I went to my class reunion in Estherville Iowa this past weekend. Since the Estherville International Airport has not yet opened, I drove across Iowa from Omaha. 4 hours of cornfields and soybeans and surprisingly few feedlots and pastures. Big round hay bales stacked up where livestock operations were in place.
What I saw was corn planted at 30 inch rows, so dense you noticed the difference, lots of fields that featured signs for special hybrids, a lot of new big buildings on farmsteads that in the past were a little tattered, soybeans where the corn wasn’t planted, very little pasture land, or sorghum and hardly any hay fields.
Land in Iowa is now selling for more than 5 thousand an acre, up to as much as 10 thousand, but this year the price of corn crashed, down from north of 6 dollars a bushel to now less than 4. All those 3 hundred thousand dollar tractors and 500 thousand dollar combines are going to be hard to keep.
A long time ago there was a separation of the farmers from the ranchers, created by the set aside programs of the Ag bills.
Farmers are involved in a sort of crony capitalism, where cattlemen and livestock raisers don’t get all the supports, except in the dairy industry.
So sprinkled across Iowa in sometimes small towns were these big distilleries, and the meat processing plants that are successors to the big centralized stockyards of yore.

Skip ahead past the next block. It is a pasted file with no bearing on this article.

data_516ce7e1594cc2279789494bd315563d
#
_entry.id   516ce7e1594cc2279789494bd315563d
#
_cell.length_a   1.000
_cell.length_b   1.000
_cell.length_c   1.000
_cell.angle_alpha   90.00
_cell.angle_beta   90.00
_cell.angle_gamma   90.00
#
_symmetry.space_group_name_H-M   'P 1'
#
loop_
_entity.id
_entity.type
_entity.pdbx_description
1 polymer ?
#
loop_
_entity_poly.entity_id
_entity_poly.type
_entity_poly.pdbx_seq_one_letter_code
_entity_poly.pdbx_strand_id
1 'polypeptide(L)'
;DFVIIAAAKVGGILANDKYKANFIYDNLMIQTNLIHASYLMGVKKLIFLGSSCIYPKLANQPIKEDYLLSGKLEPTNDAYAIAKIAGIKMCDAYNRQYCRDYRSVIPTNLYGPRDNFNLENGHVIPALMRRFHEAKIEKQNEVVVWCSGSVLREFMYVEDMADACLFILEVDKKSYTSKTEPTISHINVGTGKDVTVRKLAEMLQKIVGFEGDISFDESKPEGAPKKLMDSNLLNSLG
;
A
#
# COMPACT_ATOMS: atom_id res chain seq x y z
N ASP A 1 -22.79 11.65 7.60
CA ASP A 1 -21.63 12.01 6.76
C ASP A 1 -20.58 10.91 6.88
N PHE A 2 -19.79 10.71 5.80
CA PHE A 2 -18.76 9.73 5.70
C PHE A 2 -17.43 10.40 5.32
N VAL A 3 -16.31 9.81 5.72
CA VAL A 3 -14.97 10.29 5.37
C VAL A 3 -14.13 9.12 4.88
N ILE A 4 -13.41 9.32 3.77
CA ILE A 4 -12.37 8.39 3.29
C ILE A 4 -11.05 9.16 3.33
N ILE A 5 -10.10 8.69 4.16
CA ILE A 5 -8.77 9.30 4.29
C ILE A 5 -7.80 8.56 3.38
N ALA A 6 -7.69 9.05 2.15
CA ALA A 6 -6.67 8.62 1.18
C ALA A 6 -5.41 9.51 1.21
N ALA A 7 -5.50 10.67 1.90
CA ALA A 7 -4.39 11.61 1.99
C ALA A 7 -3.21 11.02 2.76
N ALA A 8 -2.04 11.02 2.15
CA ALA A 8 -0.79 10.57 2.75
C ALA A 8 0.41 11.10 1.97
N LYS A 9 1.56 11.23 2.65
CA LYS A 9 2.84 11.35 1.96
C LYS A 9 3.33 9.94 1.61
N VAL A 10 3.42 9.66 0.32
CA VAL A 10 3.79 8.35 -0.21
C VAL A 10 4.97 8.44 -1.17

Farmers have had 10 years of prosperity, biofuels were a reason, now markets have changed. It will be interesting to see the changes.
One thing for sure, the demographics of Iowa have changed, from highly educated white in the 50s, predominantly northern European to something else. My class had a float in the Sweet Corn Days parade of 100 floats (really, in a town of 8,000 you can put together that big a parade) and I passed out beads to the kids and mixed with the crowd watching. Still plenty of redheads, but now a lot of kids who sure ain’t Swedes and Germans or white Europeans and in many cases clearly are new to the country and living on the margins by the look of them, probably in ag work and probably some with no documents assuring legal status as residents or workers with cards. That’s in a small northern Iowa town, 1000 miles from Mexico. Imagine bigger towns across the nation. Big changes are all around us in demographics, and economics.